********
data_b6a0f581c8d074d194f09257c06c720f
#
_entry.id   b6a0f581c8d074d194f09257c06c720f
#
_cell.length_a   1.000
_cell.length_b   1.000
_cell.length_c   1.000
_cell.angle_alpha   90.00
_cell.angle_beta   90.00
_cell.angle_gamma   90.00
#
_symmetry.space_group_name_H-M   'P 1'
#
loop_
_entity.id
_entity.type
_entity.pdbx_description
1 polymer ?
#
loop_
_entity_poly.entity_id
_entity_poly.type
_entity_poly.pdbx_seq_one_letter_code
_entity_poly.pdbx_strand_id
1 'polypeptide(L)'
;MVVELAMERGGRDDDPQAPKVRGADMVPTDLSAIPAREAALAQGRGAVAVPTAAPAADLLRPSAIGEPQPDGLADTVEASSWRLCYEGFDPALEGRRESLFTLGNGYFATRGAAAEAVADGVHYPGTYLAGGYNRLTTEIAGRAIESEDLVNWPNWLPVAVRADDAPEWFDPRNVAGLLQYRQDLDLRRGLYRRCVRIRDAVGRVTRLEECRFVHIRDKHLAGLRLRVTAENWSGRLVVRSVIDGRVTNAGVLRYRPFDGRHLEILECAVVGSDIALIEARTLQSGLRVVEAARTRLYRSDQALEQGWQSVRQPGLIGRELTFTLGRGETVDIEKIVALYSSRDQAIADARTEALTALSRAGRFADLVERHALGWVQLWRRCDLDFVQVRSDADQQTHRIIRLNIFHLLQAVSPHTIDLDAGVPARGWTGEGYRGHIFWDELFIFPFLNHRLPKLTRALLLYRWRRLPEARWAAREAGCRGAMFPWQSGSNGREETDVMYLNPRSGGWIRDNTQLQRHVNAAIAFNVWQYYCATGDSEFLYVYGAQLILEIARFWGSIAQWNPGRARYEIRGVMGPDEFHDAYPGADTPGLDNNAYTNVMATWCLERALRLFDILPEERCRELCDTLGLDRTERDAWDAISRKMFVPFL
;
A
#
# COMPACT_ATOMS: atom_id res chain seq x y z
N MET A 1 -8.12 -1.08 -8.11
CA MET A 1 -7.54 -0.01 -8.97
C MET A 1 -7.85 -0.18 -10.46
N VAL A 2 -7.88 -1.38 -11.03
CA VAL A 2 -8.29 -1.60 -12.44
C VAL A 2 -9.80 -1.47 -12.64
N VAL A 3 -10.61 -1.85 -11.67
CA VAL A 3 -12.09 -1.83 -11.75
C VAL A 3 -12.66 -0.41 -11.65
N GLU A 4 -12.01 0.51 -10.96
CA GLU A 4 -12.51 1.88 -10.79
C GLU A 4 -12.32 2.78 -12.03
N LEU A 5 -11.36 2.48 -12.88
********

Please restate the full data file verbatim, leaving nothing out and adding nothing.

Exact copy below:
data_b6a0f581c8d074d194f09257c06c720f
#
_entry.id   b6a0f581c8d074d194f09257c06c720f
#
_cell.length_a   1.000
_cell.length_b   1.000
_cell.length_c   1.000
_cell.angle_alpha   90.00
_cell.angle_beta   90.00
_cell.angle_gamma   90.00
#
_symmetry.space_group_name_H-M   'P 1'
#
loop_
_entity.id
_entity.type
_entity.pdbx_description
1 polymer ?
#
loop_
_entity_poly.entity_id
_entity_poly.type
_entity_poly.pdbx_seq_one_letter_code
_entity_poly.pdbx_strand_id
1 'polypeptide(L)'
;MVVELAMERGGRDDDPQAPKVRGADMVPTDLSAIPAREAALAQGRGAVAVPTAAPAADLLRPSAIGEPQPDGLADTVEASSWRLCYEGFDPALEGRRESLFTLGNGYFATRGAAAEAVADGVHYPGTYLAGGYNRLTTEIAGRAIESEDLVNWPNWLPVAVRADDAPEWFDPRNVAGLLQYRQDLDLRRGLYRRCVRIRDAVGRVTRLEECRFVHIRDKHLAGLRLRVTAENWSGRLVVRSVIDGRVTNAGVLRYRPFDGRHLEILECAVVGSDIALIEARTLQSGLRVVEAARTRLYRSDQALEQGWQSVRQPGLIGRELTFTLGRGETVDIEKIVALYSSRDQAIADARTEALTALSRAGRFADLVERHALGWVQLWRRCDLDFVQVRSDADQQTHRIIRLNIFHLLQAVSPHTIDLDAGVPARGWTGEGYRGHIFWDELFIFPFLNHRLPKLTRALLLYRWRRLPEARWAAREAGCRGAMFPWQSGSNGREETDVMYLNPRSGGWIRDNTQLQRHVNAAIAFNVWQYYCATGDSEFLYVYGAQLILEIARFWGSIAQWNPGRARYEIRGVMGPDEFHDAYPGADTPGLDNNAYTNVMATWCLERALRLFDILPEERCRELCDTLGLDRTERDAWDAISRKMFVPFL
;
A
#
# COMPACT_ATOMS: atom_id res chain seq x y z
N MET A 1 -8.12 -1.08 -8.11
CA MET A 1 -7.54 -0.01 -8.97
C MET A 1 -7.85 -0.18 -10.46
N VAL A 2 -7.88 -1.38 -11.03
CA VAL A 2 -8.29 -1.60 -12.44
C VAL A 2 -9.80 -1.47 -12.64
N VAL A 3 -10.61 -1.85 -11.67
CA VAL A 3 -12.09 -1.83 -11.75
C VAL A 3 -12.66 -0.41 -11.65
N GLU A 4 -12.01 0.51 -10.96
CA GLU A 4 -12.51 1.88 -10.79
C GLU A 4 -12.32 2.78 -12.03
N LEU A 5 -11.36 2.48 -12.88